Moreover, it is possible that the plutonium fuel in the reactor was not metallic but in a saline state, which would further reduce the amount of plutonium needed to fuel it. This hypothesis might explain Rosatom’s reference to “an isotopic source of energy for a liquid-fueled rocket engine.” Rosatom conducts many activities related to the development of molten salt reactors (MSR). These are nuclear fission reactors in which the primary reactor coolant and/or nuclear fuel is a molten salt mixture, and they use plutonium-239 as fuel.

The August 8 rocket engine explosion appears to have been caused by a rapid jump in reactor criticality beyond the permitted level. Nuclear missiles use a liquid-fueled booster rocket to accelerate to a speed that will enable their reactors to operate. There is thus a high probability of failure during the launch phase due to an obstacle hindering synchronization between the rocket’s acceleration and the nuclear reactor system, or – either alternatively or in addition – a failure of the reactor’s criticality control system.

Taking an overall view, it appears we now have a resurgence of an unconventional armaments race between the big powers, at least for purposes of deterrence – a situation that could deteriorate into a second Cold War.

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Lt. Col. (res.) Dr. Raphael Ofek, a BESA Center Research Associate, is an expert in the field of nuclear physics and technology who served as a senior analyst in the Israeli intelligence community. https://besacenter.org/perspectives-papers/russia-nuclear-missile-engine/

 

September 7, 2019 Posted by | Reference, Russia, Small Modular Nuclear Reactors | Leave a comment

Emigration from Central America is driven by climate change

How climate change is driving emigration from Central America, The Conversation, Miranda Cady Hallett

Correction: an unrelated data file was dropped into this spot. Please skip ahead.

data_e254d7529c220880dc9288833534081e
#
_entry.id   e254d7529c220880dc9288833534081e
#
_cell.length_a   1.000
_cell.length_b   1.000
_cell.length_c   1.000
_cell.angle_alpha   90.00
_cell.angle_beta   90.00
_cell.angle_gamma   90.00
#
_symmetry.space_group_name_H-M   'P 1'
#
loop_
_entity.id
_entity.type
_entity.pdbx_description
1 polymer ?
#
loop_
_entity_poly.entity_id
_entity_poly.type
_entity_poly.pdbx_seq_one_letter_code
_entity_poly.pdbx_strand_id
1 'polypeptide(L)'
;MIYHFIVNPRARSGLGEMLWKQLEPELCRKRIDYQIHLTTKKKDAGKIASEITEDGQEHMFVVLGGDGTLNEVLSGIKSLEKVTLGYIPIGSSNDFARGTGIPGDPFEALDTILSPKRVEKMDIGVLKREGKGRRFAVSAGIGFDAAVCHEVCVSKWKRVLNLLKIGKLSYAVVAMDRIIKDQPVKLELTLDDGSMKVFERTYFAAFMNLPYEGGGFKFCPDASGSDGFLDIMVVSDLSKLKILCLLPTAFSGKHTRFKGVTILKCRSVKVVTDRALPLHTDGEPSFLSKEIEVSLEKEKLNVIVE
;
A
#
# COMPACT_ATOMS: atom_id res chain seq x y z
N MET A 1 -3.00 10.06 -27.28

Associate Professor of Anthropology and Human Rights Center Research Fellow, University of Dayton September 6, 2019
“………. Rising global temperatures, the spread of crop disease and extreme weather events have made coffee harvests unreliable in places like El Salvador. On top of that, market prices are unpredictable.
In the back of the pickup truck that day, we talked about gangs too. There was increasing criminal activity in the town nearby, and some young people in the town were being harassed and recruited. But this was a relatively new issue for the community, layered on top of the persistent problem of the ecological crisis.  …….      situation is reflective of a much broader global phenomenon of people leaving their homes, directly or indirectly due to climate change and the degradation of their local ecosystem. ….

Land and livelihood

Migration from Central America has gotten a lot of attention these days, including the famous migrant caravans. But much of it focuses on the way migrants from this region – especially El Salvador, Guatemala, Nicaragua and Honduras – are driven out by gang violencecorruption and political upheaval.

These factors are important and require a response from the international community. But displacement driven by climate change is significant too…….

Studies show that displacement often happens indirectly through the impact of climate change on agricultural livelihoods, with some areas pressured more than others. But some are more dramatic: Both Honduras and Nicaragua are among the top 10 countries most impacted by extreme weather events between 1998 and 2017.

Since 2014, a serious drought has decimated crops in Central America’s so-called dry corridor along the Pacific Coast. By impacting smallholder farmers in El SalvadorGuatemala and Honduras, this drought helps to drive higher levels of migration from the region.

Coffee production, a critical support for these countries’ economies, is especially vulnerable and sensitive to weather variations. A recent outbreak of coffee leaf rust in the region was likely exacerbated by climate change.

The fallout from that plague combines with the recent collapse in global coffee prices to spur desperate farmers to give up.

Compounding factor

These trends have led experts at the World Bank to claim that around 2 million people are likely to be displaced from Central America by the year 2050 due to factors related to climate change. Of course, it’s hard to tease out the “push factor” of climate change from all of the other reasons that people need to leave. And unfortunately, these phenomena interact and tend to exacerbate each other……..

For several years now, scholars and legal advocates have been asking how to respond to people displaced by environmental conditions. Do existing models of humanitarian response and resettlement work for this new population? Could such persons be recognized as in need of protection under international law, similar to political refugees?